- If you are allergic to the venom, then you may have an allergic reaction from even a single sting. This is called an anaphylactic reaction. It can be dangerous, even life threatening.
An anaphylactic reaction does not usually occur on the first sting.
- The immune system makes the antibody at the first sting and stores it on special cells until the next sting. This is called “sensitization.”
- At the first sting, therefore, the body does not have antibodies specific to the venom.
- Only on a second or later sting can the body mount a major defense against the venom.
- This is when a life-threatening anaphylactic reaction may occur.
- Anaphylactic reactions are rare, and do not happen to every person who is stung by an insect.
- When an anaphylactic reaction seems to occur on the very first sting, probably the person was stung before without realizing it.
Insect venom is used to treat certain medical conditions.
- In Chinese herbal medicine, the venoms of various insects in this class are used either as direct stings (as a treatment for arthritis and other chronic diseases) or are applied to the skin or the eyes.
- Such apiotherapy (the medicinal use of honeybee products) may result in an anaphylactic reaction in people who are allergic.
- Allergy shots given by an allergy specialist also contain venom but are specifically designed to be given to allergic people to reduce their sensitivity to the allergen.
If you are concerned that you may have an allergy to insect venom, see an allergist.
Your allergist should take a detailed medical history, including questions about previous stings (how many there have been and where you were stung), your reaction to those stings (what you experienced, how long the reaction lasted and what you did to get relief) and any additional symptoms.
Your allergist may diagnose an allergy to insect venom through a skin-prick test, a blood test or an intradermal skin test.
In the skin-prick test, a small amount of a liquid containing insect venom is placed on the back or forearm, which is then pricked with a small, sterile probe to allow the liquid to seep into the skin. If a raised, reddish spot forms within 15 to 20 minutes, that can indicate an allergy. In the blood test, a blood sample is sent to a laboratory to test for the presence of immunoglobulin E (IgE) antibodies to insect venom.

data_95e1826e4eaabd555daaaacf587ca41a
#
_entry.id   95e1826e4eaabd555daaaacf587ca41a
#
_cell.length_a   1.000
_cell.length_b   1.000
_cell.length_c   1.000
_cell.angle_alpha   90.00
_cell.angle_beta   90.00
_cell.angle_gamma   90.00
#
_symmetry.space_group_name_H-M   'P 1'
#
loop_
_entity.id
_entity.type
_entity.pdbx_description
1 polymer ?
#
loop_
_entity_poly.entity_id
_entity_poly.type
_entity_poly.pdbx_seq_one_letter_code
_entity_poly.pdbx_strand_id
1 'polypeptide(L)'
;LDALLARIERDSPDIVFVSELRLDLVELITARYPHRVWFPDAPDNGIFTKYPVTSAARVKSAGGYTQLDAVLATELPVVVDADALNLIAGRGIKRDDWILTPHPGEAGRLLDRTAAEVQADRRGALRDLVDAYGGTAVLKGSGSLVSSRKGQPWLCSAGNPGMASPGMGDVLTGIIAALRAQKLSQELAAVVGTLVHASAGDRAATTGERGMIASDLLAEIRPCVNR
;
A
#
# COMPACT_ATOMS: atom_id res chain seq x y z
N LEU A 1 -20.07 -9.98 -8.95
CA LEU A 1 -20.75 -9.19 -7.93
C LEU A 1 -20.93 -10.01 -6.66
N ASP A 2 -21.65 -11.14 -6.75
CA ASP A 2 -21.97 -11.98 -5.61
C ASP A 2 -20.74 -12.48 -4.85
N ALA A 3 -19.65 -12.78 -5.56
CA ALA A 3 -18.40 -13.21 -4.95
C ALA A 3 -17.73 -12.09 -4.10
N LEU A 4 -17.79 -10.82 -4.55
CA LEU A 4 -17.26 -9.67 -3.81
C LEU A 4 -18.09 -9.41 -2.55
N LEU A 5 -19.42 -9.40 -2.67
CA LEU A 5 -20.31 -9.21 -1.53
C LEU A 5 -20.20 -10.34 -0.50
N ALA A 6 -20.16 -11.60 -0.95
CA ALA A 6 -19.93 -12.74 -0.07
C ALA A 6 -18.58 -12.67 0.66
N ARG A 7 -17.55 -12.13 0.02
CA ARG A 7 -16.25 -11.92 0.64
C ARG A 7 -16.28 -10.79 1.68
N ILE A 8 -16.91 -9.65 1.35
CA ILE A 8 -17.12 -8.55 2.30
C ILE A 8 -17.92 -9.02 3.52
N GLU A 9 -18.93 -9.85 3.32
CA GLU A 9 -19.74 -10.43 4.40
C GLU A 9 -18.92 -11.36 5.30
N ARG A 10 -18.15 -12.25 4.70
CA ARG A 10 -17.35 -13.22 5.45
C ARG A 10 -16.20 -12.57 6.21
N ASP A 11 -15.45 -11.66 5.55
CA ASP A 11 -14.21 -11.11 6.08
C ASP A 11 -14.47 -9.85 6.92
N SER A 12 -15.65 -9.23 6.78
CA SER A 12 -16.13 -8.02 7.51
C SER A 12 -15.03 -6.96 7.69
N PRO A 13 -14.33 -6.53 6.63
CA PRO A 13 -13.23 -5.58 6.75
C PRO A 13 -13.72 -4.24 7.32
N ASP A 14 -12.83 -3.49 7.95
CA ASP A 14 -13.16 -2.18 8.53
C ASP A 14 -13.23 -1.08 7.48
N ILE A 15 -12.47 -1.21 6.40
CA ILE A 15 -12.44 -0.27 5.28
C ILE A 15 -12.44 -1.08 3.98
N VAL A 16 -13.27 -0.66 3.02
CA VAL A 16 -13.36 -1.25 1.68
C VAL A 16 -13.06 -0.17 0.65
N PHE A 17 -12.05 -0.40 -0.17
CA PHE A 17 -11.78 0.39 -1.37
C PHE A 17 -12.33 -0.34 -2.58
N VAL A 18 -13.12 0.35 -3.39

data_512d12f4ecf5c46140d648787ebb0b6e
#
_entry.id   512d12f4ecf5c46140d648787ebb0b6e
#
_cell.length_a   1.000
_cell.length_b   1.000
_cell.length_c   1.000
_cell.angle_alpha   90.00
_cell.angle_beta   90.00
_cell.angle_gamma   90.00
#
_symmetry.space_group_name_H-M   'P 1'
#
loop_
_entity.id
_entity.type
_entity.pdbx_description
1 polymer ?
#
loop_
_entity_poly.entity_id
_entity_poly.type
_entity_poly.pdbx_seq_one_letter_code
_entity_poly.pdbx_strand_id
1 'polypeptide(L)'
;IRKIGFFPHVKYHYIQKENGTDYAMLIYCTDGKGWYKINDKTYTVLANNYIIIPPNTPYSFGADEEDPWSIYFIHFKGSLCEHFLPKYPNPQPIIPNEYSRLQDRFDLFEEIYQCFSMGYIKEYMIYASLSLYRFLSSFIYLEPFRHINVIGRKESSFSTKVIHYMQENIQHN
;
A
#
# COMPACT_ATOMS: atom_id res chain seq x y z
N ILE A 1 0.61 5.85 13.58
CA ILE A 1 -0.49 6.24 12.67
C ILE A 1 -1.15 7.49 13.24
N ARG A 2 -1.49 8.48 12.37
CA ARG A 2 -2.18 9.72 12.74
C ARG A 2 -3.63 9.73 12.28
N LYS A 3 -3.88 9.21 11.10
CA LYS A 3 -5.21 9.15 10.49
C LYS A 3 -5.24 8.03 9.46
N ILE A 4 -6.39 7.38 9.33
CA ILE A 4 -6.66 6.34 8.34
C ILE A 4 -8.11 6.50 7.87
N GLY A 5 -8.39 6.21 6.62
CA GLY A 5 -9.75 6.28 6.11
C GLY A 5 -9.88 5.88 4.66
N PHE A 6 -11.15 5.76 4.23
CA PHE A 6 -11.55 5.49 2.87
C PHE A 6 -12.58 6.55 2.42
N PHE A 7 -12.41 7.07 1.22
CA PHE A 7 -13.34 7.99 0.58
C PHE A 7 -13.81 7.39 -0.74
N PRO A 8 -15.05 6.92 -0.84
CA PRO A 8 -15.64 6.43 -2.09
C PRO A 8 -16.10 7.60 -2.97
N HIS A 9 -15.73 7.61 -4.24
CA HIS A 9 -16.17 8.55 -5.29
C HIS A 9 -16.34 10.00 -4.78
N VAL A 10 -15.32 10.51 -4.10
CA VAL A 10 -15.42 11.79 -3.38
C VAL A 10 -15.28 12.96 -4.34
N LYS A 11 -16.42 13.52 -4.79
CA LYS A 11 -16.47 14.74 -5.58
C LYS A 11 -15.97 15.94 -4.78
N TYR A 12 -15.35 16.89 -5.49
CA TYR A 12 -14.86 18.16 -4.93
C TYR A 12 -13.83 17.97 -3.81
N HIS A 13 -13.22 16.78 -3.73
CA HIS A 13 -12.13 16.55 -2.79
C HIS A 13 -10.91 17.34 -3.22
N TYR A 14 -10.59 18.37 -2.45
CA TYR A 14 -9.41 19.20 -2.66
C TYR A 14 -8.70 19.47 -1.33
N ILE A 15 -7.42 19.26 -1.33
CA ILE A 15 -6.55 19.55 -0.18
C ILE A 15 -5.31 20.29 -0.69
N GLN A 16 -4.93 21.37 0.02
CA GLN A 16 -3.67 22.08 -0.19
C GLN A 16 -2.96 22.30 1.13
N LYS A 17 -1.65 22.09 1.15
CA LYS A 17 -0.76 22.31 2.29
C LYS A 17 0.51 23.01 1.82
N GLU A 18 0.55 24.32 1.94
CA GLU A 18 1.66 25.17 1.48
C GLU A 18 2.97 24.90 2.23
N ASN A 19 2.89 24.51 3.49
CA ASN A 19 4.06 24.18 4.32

If the results are inconclusive (for example, if your skin-prick or blood test is negative, but your medical history indicates that you have had an allergic reaction), your allergist will likely recommend an intradermal skin test, in which a small amount of venom extract is injected just under the skin. The site is examined after about 15 minutes for signs of an allergic reaction. This test is considered more accurate than the skin-prick or blood tests in determining the presence of IgE antibodies.
The strength of a reaction to a skin or blood test does not indicate how severe your allergic reaction will be the next time you are stung.
Bees, wasps, hornets and yellow jackets are found throughout the United States and are most active during late summer and early fall. The red or black fire ant, found mainly in the southern United States, is a serious health hazard year-round. Avoidance of insect stings is the first line of defense. Here are some proven strategies:
- Don’t walk barefoot in the grass, where stinging insects forage.
- Don’t drink from open soft drink cans; stinging insects are attracted to them and may crawl inside.
- Keep food covered when eating outdoors.
- Don’t use sweet-smelling perfume, hairspray or deodorant.
- Avoid wearing brightly colored clothing with flowery patterns.
- Wear long pants, long-sleeved shirts, socks, shoes and work gloves when working outdoors.
- Be cautious near bushes, eaves and attics, and avoid garbage containers and picnic areas.
- Have a professional exterminator remove known nests and inspect for other potential nesting areas.
For emergency treatment, an allergist can prescribe and give instructions on how to use an epinephrine auto-injector. A person who has had a systemic allergic reaction to an insect sting has an increased risk of having a similar or worse reaction if stung again and should always have two epinephrine auto-injectors close at hand. The risk of an allergic reaction can persist for a long time, even when the systemic allergic reaction was many years earlier.
Epinephrine is the only approved treatment for anaphylaxis. A delay in using epinephrine has been shown to increase the risk of death. For long-term protection, an allergist can treat the allergic person with allergy shots (immunotherapy), which build tolerance over time through gradually increasing doses of purified insect venom. Venom immunotherapy significantly reduces the risk of a systemic reaction to future stings. The length of venom immunotherapy is usually three to five years, but it can be continued indefinitely depending on the severity of past reactions and the risk to the patient of future stings.